April 7, 2017

The Pull List: 29 March 2017, Part 2

Joyride kicked off with two wayward teenagers escaping a totalitarian planet Earth, hitching a ride on a spacecraft and going to explore the galaxy. Now it turns back: the cast has expanded, with four humans on the team, and they have decided it is time to re-introduce Earth to the rest of the galaxy and overthrow the despotic regime that controls the planet.

It's a plot development that carries a lot of narrative weight, since it reverses the 'running away' motivation that drove the first story arc. It also makes this a pretty fast-paced, energetic sort of issue as a lot of story gets told in a very brief amount of time. It's almost too brief: a slightly slower pace might have allowed events to carry even more weight than they already do.

The scripting is strong as always, as is Marcus To's wonderful artwork and designs. Irma Kniivila's colours always make this comic a visually rich reading experience, and certainly this issue is no different. This continues to be a hugely entertaining science fiction adventure comic. (4/5)

Joyride #11. Boom Studios. Written by Jackson Lanzing and Colin Kelly. Art by Marcus To. Colours by Irma Kniivila.

Under the cut: reviews of Divinity III: Stalinverse, Hadrian's Wall, Justice League of America, and Ladycastle.

Divinity III: Stalinverse #4
Valiant. Written by Matt Kindt. Art by Trevor Hairsine.
Valiant's big parallel universe crossover hits its explosive climax, which rapidly boils down to a conversation - because how else can you conclude a fight between two immortals with essentially unlimited power? To an extent this issue feels as if Kindt wrote himself into a corner and could not really find a way out. It is solidly written and nicely illustrated, but after some really strong work in the early issues this conclusion feels like a bit of a letdown. It is that frustrating combination: a book that is good, but also disappointing. Still there are some nice moments and panel transitions that help the book along. (3/5)

Hadrian's Wall #5
Image. Written by Kyle Higgins and Alec Siegel. Art by Rod Reis.
Back after a short hiatus is Hadrian's Wall, a murder-mystery set aboard a spaceship. The ship has now been taken over by anti-Earth rebels, with a pile of new information only making the truth behind the murder more confusing and elusive. The real strength of this book is the 1980s design aesthetic: visually, and Rod Reis' artwork is really exceptional here, the book resembles some sort of film project from people behind the likes of Blade Runner or 2010. (4/5)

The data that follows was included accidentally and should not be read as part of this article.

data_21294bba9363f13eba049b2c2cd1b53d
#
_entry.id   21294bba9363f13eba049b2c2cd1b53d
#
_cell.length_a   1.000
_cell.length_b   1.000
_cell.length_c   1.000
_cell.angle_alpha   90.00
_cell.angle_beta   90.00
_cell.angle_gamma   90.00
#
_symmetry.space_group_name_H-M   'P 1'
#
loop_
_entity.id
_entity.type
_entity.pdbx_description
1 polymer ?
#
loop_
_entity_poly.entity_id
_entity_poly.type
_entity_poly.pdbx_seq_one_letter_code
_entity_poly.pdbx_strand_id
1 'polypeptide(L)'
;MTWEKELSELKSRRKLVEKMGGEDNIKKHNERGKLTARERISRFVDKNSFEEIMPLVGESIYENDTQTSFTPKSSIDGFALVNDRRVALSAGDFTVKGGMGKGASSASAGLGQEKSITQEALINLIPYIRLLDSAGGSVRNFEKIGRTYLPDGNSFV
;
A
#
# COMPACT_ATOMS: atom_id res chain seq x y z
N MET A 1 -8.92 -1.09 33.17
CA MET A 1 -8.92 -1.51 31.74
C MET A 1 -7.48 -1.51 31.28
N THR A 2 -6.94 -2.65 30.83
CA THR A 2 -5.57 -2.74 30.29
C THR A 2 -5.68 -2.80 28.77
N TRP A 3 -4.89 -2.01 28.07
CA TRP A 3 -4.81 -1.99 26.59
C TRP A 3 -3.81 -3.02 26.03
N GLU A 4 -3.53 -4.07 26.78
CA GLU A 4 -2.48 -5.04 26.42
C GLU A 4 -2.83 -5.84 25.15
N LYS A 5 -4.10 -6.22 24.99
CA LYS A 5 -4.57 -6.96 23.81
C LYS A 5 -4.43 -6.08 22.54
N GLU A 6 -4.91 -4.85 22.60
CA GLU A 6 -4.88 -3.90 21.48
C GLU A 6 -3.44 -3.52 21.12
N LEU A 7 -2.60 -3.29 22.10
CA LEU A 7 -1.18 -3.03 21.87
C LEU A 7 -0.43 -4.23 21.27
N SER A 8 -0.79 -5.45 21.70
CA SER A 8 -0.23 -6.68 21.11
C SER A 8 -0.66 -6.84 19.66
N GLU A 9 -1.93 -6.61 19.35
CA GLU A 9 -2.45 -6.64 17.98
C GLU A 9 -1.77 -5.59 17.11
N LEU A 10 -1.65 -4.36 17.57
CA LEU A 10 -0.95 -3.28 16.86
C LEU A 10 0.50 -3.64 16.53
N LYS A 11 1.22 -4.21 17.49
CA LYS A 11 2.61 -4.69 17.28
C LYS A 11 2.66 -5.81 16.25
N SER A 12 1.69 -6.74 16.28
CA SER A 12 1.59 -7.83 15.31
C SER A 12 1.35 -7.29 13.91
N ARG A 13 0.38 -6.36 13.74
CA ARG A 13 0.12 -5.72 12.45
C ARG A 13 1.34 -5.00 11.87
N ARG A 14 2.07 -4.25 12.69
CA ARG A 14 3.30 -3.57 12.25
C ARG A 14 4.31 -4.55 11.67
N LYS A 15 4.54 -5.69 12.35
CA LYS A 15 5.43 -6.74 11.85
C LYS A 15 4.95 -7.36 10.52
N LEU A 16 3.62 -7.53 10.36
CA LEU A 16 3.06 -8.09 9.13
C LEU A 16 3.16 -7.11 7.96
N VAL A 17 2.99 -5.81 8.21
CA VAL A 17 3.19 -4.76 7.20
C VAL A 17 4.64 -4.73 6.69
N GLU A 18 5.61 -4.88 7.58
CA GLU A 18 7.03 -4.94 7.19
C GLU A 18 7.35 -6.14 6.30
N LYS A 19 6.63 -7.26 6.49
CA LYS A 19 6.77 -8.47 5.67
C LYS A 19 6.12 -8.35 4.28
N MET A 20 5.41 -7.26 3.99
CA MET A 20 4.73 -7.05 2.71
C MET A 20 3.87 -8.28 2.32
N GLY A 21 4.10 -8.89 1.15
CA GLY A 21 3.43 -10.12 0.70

Justice League of America #3
DC Comics. Written by Steve Orlando. Art by Diogenes Neves, Ruy Jose and Marc Deering. Colours by Hi-Fi.
It is somewhat ironic that a comic titled Justice League of America is spending the bulk of its first story arc in Eastern Europe. This comic, which currently featuring Lord Havok and the Extremists taking over a small European republic and Batman leading a resistance against them, is enjoyable but unnecessary. The biggest task Steve Orlando has with this book is explaining to the readership why it needs to exist when there's already a Justice League comic coming out every month. Thus far it doesn't feel like he has managed to do that. (3/5)

Ladycastle #2
Boom Studios. Written by Delilah S. Dawson. Art by Becca Farrow. Colours by Rebecca Nalty.
There is a whimsy and general silliness to Ladycastle that makes it quite an endearing read. It's set in a medieval castle where the King and most of the men have been brutally slaughtered by a dragon, leading the local blacksmith's wife to become elected king and the entire community - now run by women - to democratise and improve things while defending the castle against monster attacks. This issue it's a horde of werewolves. It's sweet without being exceptional, but I do suspect there's a target audience out there that will love it to pieces. (3/5)

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